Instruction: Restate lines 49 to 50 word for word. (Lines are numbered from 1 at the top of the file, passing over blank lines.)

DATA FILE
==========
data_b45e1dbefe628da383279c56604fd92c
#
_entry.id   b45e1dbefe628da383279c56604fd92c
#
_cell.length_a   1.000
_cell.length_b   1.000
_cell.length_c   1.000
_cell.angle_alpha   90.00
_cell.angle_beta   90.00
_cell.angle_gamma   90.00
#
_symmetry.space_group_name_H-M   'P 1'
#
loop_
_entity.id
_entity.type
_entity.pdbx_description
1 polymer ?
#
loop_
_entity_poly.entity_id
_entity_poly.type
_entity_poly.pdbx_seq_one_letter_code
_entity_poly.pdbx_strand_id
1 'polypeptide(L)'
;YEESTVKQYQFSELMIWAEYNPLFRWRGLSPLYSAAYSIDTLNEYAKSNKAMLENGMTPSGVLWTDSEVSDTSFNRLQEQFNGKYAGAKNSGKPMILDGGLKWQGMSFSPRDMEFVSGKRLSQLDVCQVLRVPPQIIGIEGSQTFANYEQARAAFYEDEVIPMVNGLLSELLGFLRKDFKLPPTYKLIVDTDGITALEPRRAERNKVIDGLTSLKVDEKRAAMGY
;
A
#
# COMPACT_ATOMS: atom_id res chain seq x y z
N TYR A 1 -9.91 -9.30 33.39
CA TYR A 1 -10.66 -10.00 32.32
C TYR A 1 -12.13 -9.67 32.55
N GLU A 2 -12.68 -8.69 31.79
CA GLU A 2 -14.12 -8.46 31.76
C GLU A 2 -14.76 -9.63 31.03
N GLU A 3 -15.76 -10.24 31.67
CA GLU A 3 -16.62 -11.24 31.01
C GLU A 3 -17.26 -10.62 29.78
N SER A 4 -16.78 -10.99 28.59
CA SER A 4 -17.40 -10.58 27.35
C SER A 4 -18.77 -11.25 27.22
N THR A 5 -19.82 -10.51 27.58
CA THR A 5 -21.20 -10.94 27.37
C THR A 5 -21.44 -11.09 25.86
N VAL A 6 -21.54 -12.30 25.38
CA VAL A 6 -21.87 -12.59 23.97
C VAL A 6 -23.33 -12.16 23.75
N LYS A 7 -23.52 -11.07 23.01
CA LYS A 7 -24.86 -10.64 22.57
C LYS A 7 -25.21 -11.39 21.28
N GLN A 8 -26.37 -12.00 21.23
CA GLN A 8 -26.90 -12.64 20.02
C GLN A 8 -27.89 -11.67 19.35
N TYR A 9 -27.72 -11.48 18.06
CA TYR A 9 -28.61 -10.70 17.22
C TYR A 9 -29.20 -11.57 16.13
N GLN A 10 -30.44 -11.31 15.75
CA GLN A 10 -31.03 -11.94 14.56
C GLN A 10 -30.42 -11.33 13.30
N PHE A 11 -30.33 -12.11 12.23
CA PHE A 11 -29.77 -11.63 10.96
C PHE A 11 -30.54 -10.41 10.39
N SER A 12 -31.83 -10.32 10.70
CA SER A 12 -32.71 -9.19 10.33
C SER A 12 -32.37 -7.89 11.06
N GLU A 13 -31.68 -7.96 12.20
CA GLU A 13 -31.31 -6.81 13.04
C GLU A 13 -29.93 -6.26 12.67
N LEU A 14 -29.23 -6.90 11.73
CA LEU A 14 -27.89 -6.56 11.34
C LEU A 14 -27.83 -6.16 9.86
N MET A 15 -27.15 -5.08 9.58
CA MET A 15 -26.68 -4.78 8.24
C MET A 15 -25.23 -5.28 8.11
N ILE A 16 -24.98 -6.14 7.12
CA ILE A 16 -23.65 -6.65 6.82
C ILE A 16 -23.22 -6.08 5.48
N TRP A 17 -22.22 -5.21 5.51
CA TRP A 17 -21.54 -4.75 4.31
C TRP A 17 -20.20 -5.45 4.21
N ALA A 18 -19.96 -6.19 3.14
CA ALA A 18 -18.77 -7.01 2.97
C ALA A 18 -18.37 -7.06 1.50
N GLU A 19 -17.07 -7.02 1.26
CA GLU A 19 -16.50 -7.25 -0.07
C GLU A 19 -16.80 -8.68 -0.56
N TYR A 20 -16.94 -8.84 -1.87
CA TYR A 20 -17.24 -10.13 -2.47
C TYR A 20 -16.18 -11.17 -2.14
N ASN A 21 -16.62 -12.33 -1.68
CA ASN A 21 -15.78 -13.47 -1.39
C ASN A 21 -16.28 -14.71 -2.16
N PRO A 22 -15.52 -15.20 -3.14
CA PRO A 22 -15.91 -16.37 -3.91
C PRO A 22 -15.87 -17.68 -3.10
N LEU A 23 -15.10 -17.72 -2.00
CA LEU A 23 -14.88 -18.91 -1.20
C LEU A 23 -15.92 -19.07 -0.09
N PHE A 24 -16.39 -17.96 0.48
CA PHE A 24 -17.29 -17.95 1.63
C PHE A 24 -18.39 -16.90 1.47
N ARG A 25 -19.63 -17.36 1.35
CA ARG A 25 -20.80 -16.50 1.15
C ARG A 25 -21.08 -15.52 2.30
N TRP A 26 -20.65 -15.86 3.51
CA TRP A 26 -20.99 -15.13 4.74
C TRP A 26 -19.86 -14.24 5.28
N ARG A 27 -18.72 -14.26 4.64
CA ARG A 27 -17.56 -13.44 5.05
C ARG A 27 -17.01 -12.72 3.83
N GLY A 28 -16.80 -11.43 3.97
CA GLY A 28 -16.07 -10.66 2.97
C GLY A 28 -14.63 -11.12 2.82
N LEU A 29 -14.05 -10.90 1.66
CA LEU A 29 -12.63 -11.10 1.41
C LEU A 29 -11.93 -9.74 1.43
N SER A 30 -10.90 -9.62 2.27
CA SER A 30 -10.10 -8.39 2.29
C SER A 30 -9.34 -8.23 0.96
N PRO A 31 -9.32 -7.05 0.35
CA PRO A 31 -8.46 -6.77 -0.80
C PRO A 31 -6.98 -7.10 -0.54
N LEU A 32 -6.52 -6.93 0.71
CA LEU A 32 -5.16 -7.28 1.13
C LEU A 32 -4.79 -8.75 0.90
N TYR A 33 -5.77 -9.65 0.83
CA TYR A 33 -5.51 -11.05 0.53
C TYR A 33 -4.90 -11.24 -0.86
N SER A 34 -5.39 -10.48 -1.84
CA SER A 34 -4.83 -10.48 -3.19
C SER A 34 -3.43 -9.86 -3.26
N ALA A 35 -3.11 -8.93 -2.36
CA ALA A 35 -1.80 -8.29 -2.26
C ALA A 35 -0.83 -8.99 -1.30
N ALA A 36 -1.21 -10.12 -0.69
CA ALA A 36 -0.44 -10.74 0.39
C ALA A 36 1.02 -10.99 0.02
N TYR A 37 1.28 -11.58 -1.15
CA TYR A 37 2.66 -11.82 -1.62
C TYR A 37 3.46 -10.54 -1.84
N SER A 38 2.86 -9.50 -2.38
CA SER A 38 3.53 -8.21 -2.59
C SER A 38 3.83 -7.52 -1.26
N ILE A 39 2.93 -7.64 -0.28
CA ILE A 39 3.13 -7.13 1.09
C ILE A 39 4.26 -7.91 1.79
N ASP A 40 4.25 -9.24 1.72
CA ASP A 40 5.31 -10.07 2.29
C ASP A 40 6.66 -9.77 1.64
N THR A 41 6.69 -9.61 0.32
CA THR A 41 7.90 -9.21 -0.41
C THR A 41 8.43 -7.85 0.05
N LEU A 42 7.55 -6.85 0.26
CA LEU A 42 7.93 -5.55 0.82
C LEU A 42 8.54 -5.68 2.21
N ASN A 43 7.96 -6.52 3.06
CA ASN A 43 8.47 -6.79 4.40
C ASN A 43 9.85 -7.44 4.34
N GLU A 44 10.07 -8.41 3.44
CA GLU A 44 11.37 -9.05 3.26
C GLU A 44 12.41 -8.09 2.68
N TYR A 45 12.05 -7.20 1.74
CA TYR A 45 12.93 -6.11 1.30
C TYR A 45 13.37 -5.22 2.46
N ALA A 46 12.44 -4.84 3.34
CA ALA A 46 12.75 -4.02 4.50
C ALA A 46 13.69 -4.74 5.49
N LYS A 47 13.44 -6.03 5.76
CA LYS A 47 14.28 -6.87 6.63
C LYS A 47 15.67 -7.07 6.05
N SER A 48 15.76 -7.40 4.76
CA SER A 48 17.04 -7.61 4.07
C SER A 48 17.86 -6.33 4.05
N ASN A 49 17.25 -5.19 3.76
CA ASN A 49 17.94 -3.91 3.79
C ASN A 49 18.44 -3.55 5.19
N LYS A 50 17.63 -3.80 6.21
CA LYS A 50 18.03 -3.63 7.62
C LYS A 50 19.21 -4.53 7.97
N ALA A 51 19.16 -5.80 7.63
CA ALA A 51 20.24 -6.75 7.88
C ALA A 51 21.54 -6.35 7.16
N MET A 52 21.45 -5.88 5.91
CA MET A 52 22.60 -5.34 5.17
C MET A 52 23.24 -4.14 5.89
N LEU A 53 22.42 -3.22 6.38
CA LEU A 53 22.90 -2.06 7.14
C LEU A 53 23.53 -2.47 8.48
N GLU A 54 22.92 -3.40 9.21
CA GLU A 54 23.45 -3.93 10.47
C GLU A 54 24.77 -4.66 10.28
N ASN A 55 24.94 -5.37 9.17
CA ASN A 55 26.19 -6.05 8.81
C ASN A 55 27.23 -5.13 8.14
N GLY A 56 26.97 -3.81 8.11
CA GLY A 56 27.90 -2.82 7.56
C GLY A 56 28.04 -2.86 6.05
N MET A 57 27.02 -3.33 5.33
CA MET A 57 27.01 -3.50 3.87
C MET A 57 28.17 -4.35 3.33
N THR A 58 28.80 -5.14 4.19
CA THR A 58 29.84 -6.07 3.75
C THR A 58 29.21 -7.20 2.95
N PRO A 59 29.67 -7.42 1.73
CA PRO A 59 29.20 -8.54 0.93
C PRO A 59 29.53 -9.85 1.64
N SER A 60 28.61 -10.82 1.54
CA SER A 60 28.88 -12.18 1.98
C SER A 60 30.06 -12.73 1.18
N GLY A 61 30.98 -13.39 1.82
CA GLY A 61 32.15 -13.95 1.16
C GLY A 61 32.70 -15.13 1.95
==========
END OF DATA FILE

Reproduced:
N LYS A 7 -23.52 -11.07 23.01
CA LYS A 7 -24.86 -10.64 22.57